Single family house in the Cold Climate Renewable Energy Strategy

Tobias Bostrom and Johan Smeds

Table 8.3.1 Targets for the single family house in the Cold Climate Renewable Energy Strategy

Targets

Space heating

25 kWh/m2a

Non-renewable primary energy:

(space heating + water heating +

electricity for mechanical systems)

60 kWh/m2a

This section presents a solution for the single family house in the cold climate. As a reference for the cold climate, the city of Stockholm is considered. The solution is focused on the use of renewable energy sources.

8.3.1 Solution 2: Renewable energy with solar combi-system and biomass or condensing gas boiler

Building envelope

The opaque part of the building envelope is a wooden lightweight frame with mineral wool as insulating material. The windows have a frame ratio of 30 per cent, triple glazing, one low-e coating and are filled with krypton gas. The U-values of the construction components are shown in Table 8.3.2. The detailed layers of the construction are shown in Table 8.3.8.

Table 8.3.2 Building component U-values for solution 2

Component

U-value (W/m2K)

Walls

0.14

Roof

0.15

Floor

0.20

Windows (frame + glass)

0.92

Window frame

1.20

Window glass

0.80

Whole building envelope

0.21

Mechanical systems

A balanced (mechanical) ventilation system with 80 per cent heat recovery and a bypass for summer ventilation is considered.

Heat is supplied by a solar combi-system with a biomass burner and 6 m2 of direct-flow vacuum tube collectors or 7.5 m2 of flat-plate collectors. The solar collectors are mounted at an angle of 40° and a storage tank of 0.5 m3 is assumed. The solar collector area is optimized for achieving 100% coverage of the heat demand during summer. The heat is distributed in the building by hot water radiant heating. An alternative to using the biomass boiler is a solar combi-system with a condensing gas boiler.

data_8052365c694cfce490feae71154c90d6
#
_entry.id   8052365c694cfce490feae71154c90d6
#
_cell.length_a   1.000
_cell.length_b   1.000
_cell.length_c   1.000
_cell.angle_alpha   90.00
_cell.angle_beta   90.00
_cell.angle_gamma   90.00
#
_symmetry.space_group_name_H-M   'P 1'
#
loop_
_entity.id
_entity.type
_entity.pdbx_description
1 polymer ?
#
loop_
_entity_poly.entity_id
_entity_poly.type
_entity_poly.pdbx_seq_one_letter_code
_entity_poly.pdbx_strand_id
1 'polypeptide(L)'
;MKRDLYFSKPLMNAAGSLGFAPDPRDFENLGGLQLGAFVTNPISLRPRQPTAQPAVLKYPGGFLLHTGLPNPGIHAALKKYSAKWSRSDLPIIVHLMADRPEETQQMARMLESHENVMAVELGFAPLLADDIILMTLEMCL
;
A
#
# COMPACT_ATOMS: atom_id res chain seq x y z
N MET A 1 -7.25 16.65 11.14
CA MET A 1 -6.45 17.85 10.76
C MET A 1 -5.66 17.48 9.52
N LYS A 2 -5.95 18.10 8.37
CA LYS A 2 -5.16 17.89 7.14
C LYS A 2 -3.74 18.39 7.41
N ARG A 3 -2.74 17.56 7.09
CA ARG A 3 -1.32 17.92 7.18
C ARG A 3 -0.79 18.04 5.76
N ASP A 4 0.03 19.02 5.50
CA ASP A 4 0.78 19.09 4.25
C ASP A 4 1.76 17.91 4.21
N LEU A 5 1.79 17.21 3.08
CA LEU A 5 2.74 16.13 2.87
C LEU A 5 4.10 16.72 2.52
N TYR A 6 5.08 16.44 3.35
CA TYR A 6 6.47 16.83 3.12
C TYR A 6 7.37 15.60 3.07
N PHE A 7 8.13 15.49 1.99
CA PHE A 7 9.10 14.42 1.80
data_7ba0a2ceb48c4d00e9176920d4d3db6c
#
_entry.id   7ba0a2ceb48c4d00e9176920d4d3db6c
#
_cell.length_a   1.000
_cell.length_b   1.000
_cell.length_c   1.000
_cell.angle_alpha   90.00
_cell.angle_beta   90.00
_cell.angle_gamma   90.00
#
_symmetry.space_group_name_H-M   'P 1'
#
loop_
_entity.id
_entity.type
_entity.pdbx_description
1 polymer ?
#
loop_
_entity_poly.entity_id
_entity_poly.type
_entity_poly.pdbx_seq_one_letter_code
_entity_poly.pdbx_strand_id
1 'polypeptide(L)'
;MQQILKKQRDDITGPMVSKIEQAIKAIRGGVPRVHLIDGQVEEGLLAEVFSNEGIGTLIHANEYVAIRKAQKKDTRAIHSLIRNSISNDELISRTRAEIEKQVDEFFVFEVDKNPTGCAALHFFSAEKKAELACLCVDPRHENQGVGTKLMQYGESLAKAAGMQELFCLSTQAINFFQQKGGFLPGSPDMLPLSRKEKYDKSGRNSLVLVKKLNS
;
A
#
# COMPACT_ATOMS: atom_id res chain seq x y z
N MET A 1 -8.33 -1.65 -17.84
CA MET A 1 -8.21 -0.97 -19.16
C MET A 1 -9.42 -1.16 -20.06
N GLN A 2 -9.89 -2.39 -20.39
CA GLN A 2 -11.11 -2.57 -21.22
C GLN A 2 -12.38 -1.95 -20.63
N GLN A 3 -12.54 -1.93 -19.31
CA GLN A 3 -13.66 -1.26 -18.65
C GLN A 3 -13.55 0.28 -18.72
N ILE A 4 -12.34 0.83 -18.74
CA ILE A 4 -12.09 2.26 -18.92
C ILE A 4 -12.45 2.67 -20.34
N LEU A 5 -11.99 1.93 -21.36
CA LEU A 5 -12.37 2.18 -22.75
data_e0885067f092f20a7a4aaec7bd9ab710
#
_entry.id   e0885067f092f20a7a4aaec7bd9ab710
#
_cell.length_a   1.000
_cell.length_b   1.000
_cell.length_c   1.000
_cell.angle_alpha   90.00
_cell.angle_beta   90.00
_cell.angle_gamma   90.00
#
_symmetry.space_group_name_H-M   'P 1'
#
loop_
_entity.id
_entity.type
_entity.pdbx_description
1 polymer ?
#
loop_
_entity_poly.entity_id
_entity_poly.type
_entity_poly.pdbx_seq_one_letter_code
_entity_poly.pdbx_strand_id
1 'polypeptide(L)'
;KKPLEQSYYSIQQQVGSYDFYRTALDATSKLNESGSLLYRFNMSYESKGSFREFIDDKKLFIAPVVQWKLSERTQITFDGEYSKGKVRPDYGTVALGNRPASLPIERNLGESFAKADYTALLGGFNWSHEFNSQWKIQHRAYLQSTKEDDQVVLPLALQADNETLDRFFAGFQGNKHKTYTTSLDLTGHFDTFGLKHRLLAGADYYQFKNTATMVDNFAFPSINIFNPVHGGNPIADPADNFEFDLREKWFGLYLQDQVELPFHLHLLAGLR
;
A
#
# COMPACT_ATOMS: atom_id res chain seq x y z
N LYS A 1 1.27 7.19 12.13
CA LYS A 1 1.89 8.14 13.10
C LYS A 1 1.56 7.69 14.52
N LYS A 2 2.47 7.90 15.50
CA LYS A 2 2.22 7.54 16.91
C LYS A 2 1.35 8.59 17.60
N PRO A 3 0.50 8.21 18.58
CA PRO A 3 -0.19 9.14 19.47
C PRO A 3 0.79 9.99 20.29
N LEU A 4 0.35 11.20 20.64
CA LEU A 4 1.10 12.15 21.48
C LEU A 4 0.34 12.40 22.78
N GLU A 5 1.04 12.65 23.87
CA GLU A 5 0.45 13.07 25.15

A question that could be posed is whether or not the solar collector system should be of a DHW or combi-type. The better a house is insulated, the less advantage is achieved from a combi-system since the heating season is greatly reduced. By using a DHW solar collector system instead of a combi-system, the overall performance of the solar system for this typical example solution will decrease by 2 per cent to 3 per cent. The combi-system does not achieve a higher overall efficiency and it costs more. On the other hand, a space heating distribution system is needed in any case. If this is achieved by a water-based system, the added cost for a combi-system is mainly just the additional collector area and the upsizing of the storage tank.

Energy performance

Space heating demand: the space heating demand was computed DEROB-LTH (Kvist, 2005). Figure 8.3.1 compares this high-performance building and a reference building according to current building standards. The heating season extends from November to March and the annual space heating demand is 3700 kWh. Other assumptions made for the DEROB simulations are:

• maximum room temperatures: 23°C during winter and 26°C during summer (assumes use of shading devices and window ventilation);

• heat recovery: 80% efficiency.

H reference case

Source: Tobias Bostrom and Johan Smeds

Figure 8.3.1 Space heating demand (annual total 3701 kWh/a)

Peak load of space heating system: the hourly heat loads of the heating system are calculated with DEROB-LTH. The simulation is performed without direct solar radiation in order to simulate a totally shaded building. A comparison of the peak loads for each month for this high-performance building and a reference building according to current building standards is shown in Figure 8.3.2. The peak load for the most extreme hour of the year is 2515 W and occurs in January. While the peak occurs in January, near peak loads also occur during some hours in February, March and December. Outside of these months, the peaks fall off very sharply.

Domestic hot water demand: the net DHW heat demand is approximately 3150 kWh/a or 21 kWh/m2a for two adults and two children who occupy a typical single family detached house. The DHW temperature is set to 55°C and the average DHW consumption per person is 40 litres per person per day. Consequently, the model single family house consumes 160 litres of domestic hot water per day. The average temperature over the year of cold tap water in Stockholm is 8.5°C. The temperature of the hot water was set to 50°C at the faucet. The on/off temperature set points for the thermostat in the tank were set to 55/57°C.